Ron Johnson Kicks Off First Full Week of General Election to New Reports on His Record of Selling Out Wisconsinites
MADISON, Wis. – Last week, two new reports revealed that Ron Johnson has completely lost touch with Wisconsintes and is in the Senate to serve himself and his special interest donors.
The first report detailed how Ron Johnson actively tried to block an investigation into Teva Pharmaceuticals, a company accused of deliberately contributing to the opioid epidemic through deceptive marketing practices of their drugs. After Johnson’s efforts to protect Teva, the company gave him thousands of dollars in political contributions.
- “Republican U.S. Sen. Ron Johnson, while serving as chairman of the Homeland Security and Governmental Affairs Committee in 2018, declined to subpoena Teva Pharmaceuticals as part of a Democrat-led investigation of the drugmaker’s role in the opioid epidemic. In the months to follow, Teva would donate to both Johnson’s campaign and an affiliated PAC.”
- “Teva, an Israeli company, is one of the largest generic drug manufacturers in the world and produced more prescription painkillers during the height of the opioid crisis than more well-known manufacturers like Johnson & Johnson, the New York Times reported.”
- “In the year and a half after the public disagreement between Johnson and McCaskill, Teva’s political action committee made two donations, totaling $3,500, to Johnson’s campaign and an affiliated PAC…On Dec. 5, 2018, Teva donated $2,500 to Johnson’s leadership PAC, Strategy PAC…Nine months later, on Sept. 30, 2019, Teva then donated $1,000 directly to Johnson’s campaign.”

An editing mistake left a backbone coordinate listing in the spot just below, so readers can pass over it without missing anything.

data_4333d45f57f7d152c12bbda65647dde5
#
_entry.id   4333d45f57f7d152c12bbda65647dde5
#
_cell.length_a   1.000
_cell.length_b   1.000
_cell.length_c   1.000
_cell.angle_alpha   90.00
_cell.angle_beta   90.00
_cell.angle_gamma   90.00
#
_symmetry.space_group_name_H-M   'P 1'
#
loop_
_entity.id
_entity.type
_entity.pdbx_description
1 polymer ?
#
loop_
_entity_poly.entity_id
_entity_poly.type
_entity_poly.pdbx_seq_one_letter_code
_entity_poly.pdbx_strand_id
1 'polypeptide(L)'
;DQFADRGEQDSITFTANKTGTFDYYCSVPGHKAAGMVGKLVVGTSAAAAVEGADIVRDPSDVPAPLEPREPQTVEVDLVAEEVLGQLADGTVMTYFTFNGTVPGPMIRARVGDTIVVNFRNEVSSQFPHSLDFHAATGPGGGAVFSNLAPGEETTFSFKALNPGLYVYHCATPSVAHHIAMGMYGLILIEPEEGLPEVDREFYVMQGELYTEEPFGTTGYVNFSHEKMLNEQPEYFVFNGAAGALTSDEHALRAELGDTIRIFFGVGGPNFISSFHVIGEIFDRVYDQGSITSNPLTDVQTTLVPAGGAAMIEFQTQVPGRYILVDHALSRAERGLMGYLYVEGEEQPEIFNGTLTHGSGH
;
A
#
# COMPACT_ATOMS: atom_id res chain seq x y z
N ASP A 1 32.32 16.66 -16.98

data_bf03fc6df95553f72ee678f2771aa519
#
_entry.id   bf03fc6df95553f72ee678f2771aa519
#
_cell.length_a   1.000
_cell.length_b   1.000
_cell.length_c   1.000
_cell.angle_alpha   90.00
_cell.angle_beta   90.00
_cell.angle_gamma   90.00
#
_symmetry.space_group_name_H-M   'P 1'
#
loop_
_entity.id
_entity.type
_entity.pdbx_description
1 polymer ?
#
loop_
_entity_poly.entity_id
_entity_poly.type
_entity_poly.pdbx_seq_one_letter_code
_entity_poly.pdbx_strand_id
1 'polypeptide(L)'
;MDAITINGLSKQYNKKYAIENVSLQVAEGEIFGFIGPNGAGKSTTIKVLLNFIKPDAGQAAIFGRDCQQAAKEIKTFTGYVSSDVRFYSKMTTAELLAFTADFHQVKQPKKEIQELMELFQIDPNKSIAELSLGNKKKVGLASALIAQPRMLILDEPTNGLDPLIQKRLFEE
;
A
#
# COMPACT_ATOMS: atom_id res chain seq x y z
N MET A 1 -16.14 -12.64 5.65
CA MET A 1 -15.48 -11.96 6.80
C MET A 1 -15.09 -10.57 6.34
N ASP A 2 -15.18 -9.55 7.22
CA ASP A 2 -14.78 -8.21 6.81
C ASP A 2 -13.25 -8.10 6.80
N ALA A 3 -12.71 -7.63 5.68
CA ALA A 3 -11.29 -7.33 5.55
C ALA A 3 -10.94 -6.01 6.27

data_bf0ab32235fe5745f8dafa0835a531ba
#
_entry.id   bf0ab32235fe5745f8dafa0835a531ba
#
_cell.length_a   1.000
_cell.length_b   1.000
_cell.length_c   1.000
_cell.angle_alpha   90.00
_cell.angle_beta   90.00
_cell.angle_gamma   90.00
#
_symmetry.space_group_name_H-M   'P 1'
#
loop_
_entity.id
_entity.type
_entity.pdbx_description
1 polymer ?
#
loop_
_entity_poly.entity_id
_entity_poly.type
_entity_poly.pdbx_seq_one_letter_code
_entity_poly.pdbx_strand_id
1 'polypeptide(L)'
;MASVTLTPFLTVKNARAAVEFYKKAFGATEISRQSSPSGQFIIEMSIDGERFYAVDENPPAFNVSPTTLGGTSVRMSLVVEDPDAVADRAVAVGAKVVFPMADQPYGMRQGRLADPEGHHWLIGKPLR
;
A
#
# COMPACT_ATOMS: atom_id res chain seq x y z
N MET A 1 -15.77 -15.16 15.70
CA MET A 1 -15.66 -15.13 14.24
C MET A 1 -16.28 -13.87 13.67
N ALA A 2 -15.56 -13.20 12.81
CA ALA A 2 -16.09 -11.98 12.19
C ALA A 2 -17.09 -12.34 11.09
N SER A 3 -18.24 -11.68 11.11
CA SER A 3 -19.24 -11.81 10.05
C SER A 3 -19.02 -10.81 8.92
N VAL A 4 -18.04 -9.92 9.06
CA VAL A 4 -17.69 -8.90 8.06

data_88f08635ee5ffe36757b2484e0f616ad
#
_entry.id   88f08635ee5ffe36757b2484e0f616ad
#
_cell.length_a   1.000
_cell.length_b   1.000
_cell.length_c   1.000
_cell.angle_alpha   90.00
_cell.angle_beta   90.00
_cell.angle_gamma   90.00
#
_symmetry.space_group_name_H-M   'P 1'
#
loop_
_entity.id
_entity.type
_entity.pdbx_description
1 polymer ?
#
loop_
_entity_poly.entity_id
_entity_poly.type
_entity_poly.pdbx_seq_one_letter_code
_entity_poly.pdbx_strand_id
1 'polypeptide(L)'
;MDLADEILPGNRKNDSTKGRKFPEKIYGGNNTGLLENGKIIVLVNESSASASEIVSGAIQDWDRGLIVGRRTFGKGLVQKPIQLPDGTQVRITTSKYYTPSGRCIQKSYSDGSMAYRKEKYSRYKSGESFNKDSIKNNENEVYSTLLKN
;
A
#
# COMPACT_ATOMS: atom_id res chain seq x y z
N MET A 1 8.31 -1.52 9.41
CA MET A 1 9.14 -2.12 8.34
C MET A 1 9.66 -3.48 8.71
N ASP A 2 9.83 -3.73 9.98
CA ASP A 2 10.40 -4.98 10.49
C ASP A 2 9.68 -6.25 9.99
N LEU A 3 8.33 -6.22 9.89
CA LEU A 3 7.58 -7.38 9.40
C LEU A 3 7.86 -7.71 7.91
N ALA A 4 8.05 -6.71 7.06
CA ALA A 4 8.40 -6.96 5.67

On top of that, another report showed that Johnson continuously called for reforms of the USPS, yet voted against bipartisan legislation that would address the slowdowns. One Wisconsinite described how her small business personally suffered from the slowdowns at USPS and her dismay at Ron Johnson for paying “lip-service” to her and others who rely on the postal service.
- “‘He’s not looking out for small businesses like mine,’ Pohlman said of Johnson. ‘He’s not looking out for smaller and mid-level businesses that are using the US Postal Service on a regular basis.’”
- “By 2020, Johnson was acknowledging the problems and saying changes ‘should have been implemented years ago.’ But rather than remove the artificial $50 billion liability, Johnson suggested rolling back overtime pay for carriers.”
- “‘I was pretty disgusted that he voted no. I mean, he pays a lot of lip service to us, but he says one thing and then does another,’ she [Pohlman] said. ‘I’m a businesswoman, and he’s not looking out for small businesses like mine.’”